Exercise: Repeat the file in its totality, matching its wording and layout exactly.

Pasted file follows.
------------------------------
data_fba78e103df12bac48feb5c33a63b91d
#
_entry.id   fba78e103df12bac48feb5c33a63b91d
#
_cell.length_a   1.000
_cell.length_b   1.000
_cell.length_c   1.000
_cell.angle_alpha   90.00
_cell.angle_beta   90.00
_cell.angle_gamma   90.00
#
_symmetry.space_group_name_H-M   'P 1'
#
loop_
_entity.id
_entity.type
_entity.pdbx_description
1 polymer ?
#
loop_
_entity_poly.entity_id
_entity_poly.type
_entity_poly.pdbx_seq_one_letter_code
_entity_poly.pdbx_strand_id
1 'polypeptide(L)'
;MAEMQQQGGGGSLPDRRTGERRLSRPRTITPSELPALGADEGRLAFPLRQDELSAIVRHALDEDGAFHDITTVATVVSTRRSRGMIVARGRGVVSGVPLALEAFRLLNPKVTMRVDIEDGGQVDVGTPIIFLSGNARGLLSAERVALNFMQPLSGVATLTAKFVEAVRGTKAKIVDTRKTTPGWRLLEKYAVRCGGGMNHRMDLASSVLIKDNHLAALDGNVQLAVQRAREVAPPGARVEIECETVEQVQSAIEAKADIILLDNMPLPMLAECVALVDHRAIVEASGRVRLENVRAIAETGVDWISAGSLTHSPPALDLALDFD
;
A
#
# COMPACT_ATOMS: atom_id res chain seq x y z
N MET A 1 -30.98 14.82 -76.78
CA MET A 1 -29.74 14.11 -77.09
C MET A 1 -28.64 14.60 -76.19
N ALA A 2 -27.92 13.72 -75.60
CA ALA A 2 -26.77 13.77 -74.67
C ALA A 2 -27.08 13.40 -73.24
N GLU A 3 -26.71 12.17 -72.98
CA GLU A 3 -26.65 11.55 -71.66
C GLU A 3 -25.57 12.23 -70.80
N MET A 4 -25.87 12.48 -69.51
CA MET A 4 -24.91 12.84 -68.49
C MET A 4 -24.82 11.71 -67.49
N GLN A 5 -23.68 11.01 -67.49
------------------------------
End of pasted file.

data_fba78e103df12bac48feb5c33a63b91d
#
_entry.id   fba78e103df12bac48feb5c33a63b91d
#
_cell.length_a   1.000
_cell.length_b   1.000
_cell.length_c   1.000
_cell.angle_alpha   90.00
_cell.angle_beta   90.00
_cell.angle_gamma   90.00
#
_symmetry.space_group_name_H-M   'P 1'
#
loop_
_entity.id
_entity.type
_entity.pdbx_description
1 polymer ?
#
loop_
_entity_poly.entity_id
_entity_poly.type
_entity_poly.pdbx_seq_one_letter_code
_entity_poly.pdbx_strand_id
1 'polypeptide(L)'
;MAEMQQQGGGGSLPDRRTGERRLSRPRTITPSELPALGADEGRLAFPLRQDELSAIVRHALDEDGAFHDITTVATVVSTRRSRGMIVARGRGVVSGVPLALEAFRLLNPKVTMRVDIEDGGQVDVGTPIIFLSGNARGLLSAERVALNFMQPLSGVATLTAKFVEAVRGTKAKIVDTRKTTPGWRLLEKYAVRCGGGMNHRMDLASSVLIKDNHLAALDGNVQLAVQRAREVAPPGARVEIECETVEQVQSAIEAKADIILLDNMPLPMLAECVALVDHRAIVEASGRVRLENVRAIAETGVDWISAGSLTHSPPALDLALDFD
;
A
#
# COMPACT_ATOMS: atom_id res chain seq x y z
N MET A 1 -30.98 14.82 -76.78
CA MET A 1 -29.74 14.11 -77.09
C MET A 1 -28.64 14.60 -76.19
N ALA A 2 -27.92 13.72 -75.60
CA ALA A 2 -26.77 13.77 -74.67
C ALA A 2 -27.08 13.40 -73.24
N GLU A 3 -26.71 12.17 -72.98
CA GLU A 3 -26.65 11.55 -71.66
C GLU A 3 -25.57 12.23 -70.80
N MET A 4 -25.87 12.48 -69.51
CA MET A 4 -24.91 12.84 -68.49
C MET A 4 -24.82 11.71 -67.49
N GLN A 5 -23.68 11.01 -67.49